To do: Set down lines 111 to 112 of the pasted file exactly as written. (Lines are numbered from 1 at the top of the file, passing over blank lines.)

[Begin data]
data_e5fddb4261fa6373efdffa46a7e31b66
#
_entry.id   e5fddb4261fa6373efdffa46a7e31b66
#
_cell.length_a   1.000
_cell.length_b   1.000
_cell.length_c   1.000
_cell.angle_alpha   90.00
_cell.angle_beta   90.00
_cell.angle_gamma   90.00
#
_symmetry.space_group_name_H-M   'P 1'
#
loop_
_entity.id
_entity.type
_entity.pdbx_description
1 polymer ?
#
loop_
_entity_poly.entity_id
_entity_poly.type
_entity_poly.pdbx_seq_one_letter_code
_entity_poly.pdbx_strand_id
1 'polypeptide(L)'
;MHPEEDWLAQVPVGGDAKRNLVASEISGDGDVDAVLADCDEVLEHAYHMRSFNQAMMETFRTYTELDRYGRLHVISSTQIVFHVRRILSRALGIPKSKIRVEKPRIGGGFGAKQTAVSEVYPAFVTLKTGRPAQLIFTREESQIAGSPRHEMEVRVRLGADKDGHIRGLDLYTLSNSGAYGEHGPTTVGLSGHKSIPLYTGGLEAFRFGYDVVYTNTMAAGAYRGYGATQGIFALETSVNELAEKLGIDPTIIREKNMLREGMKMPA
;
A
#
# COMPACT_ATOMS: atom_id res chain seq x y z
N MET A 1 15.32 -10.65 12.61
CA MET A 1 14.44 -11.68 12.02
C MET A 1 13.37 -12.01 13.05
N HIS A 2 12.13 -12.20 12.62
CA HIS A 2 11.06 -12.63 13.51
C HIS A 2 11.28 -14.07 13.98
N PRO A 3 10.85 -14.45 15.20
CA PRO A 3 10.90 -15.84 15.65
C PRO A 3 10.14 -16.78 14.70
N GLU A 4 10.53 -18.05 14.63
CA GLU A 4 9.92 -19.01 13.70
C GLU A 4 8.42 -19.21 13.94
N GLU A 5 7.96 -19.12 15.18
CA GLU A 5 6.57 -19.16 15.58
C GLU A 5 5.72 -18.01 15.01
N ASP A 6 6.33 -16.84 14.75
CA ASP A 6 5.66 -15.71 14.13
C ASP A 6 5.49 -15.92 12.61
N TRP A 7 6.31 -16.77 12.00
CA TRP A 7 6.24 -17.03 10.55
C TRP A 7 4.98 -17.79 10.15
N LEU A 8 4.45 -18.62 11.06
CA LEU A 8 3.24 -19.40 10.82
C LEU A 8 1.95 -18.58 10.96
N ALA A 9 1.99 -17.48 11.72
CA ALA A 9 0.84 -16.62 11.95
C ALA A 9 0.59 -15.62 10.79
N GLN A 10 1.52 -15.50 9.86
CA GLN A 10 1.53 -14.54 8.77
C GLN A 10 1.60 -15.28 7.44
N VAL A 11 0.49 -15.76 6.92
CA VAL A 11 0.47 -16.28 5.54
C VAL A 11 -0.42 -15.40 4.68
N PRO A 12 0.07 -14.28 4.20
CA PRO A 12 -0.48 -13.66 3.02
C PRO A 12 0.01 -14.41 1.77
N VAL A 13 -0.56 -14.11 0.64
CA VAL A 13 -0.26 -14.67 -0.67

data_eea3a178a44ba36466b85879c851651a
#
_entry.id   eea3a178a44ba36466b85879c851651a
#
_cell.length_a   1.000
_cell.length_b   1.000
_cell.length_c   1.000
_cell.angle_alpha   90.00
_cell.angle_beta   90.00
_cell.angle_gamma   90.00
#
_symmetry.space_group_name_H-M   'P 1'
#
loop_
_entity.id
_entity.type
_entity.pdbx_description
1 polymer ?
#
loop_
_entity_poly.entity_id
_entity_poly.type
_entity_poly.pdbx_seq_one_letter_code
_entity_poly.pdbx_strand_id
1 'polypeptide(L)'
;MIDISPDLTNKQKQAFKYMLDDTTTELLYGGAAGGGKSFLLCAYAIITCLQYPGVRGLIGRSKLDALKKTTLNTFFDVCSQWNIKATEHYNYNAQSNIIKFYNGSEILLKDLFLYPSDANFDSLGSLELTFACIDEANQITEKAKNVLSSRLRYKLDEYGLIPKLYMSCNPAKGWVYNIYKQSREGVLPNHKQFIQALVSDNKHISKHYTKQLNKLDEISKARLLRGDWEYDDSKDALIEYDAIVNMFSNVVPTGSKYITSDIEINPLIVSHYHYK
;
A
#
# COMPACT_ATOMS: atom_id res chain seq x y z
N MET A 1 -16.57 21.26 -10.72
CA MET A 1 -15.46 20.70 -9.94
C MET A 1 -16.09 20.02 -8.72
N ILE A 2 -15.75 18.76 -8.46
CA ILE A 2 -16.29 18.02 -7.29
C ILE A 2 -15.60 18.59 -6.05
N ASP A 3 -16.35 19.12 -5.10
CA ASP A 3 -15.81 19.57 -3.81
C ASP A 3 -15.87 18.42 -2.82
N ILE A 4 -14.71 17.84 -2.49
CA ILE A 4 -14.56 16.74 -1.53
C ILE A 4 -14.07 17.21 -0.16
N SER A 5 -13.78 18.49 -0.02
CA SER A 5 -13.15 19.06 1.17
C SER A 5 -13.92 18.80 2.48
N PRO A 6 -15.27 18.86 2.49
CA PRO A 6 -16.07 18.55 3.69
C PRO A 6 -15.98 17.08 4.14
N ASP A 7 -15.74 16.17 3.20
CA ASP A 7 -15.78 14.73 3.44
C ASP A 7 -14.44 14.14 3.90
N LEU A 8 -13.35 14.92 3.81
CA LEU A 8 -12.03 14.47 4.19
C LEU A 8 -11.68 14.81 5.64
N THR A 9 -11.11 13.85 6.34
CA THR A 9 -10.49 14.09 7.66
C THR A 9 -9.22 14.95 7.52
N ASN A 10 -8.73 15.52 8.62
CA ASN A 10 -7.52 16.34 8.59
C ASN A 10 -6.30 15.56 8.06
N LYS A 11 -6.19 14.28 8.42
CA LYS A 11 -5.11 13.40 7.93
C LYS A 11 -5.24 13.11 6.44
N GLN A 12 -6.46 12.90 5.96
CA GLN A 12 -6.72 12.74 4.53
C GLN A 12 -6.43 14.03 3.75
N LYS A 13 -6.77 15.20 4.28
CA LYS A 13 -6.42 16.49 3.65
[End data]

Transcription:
N SER A 5 -13.78 18.49 -0.02
CA SER A 5 -13.15 19.06 1.17